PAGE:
Cebu City DVMF out to find persons behind stingrays recovered in Pasil

By: Morexette Marie B. Erram February 27,2019 - 06:28 PM

Around 50 kilos of stingray were confiscated at the Pasil Fish Market on Wednesday afternoon, February 27, 2019, by inspectors from the Fishery Division of the Department of Veterinary Medicine and Fisheries (DVMF). Stingrays, also known as ‘pagi’, are considered ‘protected’ and there’s a move to declare them as endangered. Fishing pagi for consumption is illegal. | PHOTO COURTESY OF DR. ALICE UTLANG

CEBU CITY, Philippines – 50 kilograms of stingrays, or locally known as pagi, were recovered by inspectors from the Cebu City Department of Veterinary Medicine and Fisheries (DVMF) at the Pasil Fish Market on Wednesday afternoon, February 27, 2019.

Doctor Alice Utlang, Cebu City Veterinarian and chief of DVMF, said the common stingrays were still fresh when officers from DVMF’s Fishery Division conducted a random inspection at the Pasil Fish Market, which is a notorious site for illegal trade of wildlife meat and dishes.

They found the stingrays inside an abandoned styrofoam box. They, however, could not find the owner of the box.

“The stingrays (placed inside a styrofoam box) were still fresh but it was abandoned since nobody in the area is claiming it,” Utlang told Cebu Daily News Digital in a message over Facebook Messenger.

DVMF is now conducting a follow-up operation to find the persons behind the recovered box of stingrays.

She said they believed that the stingrays were taken from the seas around Bantayan Island in northern Cebu.

Utlang said each stingray costs around P100 to P120 per kilo.

“One of our team [members] found out that a man attempted to transport it on a trisikad but the box fell, and the contents were spilled on the street. The trisikad immediately fled from the scene, knowing that they too will be arrested [if they are caught],” Utlang said.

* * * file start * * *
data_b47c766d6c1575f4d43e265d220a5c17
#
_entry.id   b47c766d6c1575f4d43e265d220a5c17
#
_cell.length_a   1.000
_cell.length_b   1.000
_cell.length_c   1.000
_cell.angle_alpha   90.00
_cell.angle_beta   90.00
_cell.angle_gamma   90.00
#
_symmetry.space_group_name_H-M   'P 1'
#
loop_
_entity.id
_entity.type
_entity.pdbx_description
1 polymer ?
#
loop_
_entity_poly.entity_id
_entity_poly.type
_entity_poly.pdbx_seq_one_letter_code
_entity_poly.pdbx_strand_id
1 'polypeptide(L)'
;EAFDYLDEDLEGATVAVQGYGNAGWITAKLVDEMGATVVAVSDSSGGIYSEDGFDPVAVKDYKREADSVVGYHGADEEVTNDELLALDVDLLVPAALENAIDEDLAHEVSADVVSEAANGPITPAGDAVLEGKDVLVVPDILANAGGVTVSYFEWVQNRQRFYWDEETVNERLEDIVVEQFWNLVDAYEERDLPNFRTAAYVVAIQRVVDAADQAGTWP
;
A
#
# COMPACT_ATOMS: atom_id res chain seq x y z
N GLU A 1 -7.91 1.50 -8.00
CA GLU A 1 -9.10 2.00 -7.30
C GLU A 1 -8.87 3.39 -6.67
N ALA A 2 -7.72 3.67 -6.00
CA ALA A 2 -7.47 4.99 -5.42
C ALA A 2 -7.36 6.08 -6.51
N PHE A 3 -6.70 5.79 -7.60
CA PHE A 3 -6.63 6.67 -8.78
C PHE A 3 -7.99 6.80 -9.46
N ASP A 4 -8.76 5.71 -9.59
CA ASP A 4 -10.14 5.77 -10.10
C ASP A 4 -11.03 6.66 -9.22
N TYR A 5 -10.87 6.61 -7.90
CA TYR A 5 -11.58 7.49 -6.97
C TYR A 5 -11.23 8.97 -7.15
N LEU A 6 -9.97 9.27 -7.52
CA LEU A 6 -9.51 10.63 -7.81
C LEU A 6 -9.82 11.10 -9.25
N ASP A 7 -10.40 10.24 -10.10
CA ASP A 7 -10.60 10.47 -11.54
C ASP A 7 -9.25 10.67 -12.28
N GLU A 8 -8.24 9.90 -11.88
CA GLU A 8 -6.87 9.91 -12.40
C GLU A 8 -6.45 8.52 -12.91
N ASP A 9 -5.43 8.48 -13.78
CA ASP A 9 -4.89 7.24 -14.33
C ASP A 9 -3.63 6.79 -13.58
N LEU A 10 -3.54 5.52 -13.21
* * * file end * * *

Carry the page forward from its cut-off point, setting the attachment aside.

The recovered stingrays will be buried within DVMF’s compound at the North Reclamation Area.

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Utlang said stingrays are considered “protected” but there is a move to declare them as endangered species.

There is also an executive order (EO), and a city ordinance that bans the selling, distribution, and consumption of rays, sharks, and other endangered marine creatures.

EO No. 12 or the “Shark and Ray Protection Order,” signed by Cebu City Mayor Tomas Osmeña, prohibits fishers and vendors from catching and selling sharks, rays and chimaeras species within the city.

READ MOREEdu Rama mulls ordinance to protect sharks and rays

The council also passed an ordinance in 2018 that mandates the Cebu City Bantay Dagat Commission, in coordination with other law enforcement agencies, to apprehend those found killing, buying, or selling sharks and rays. /bmjo

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TAGS: Cebu City DVMF, Dr. Alice Utlang, illegal fishing, Pasil Fish Market, Shark and Ray Protection Order, sharks, Stingrays

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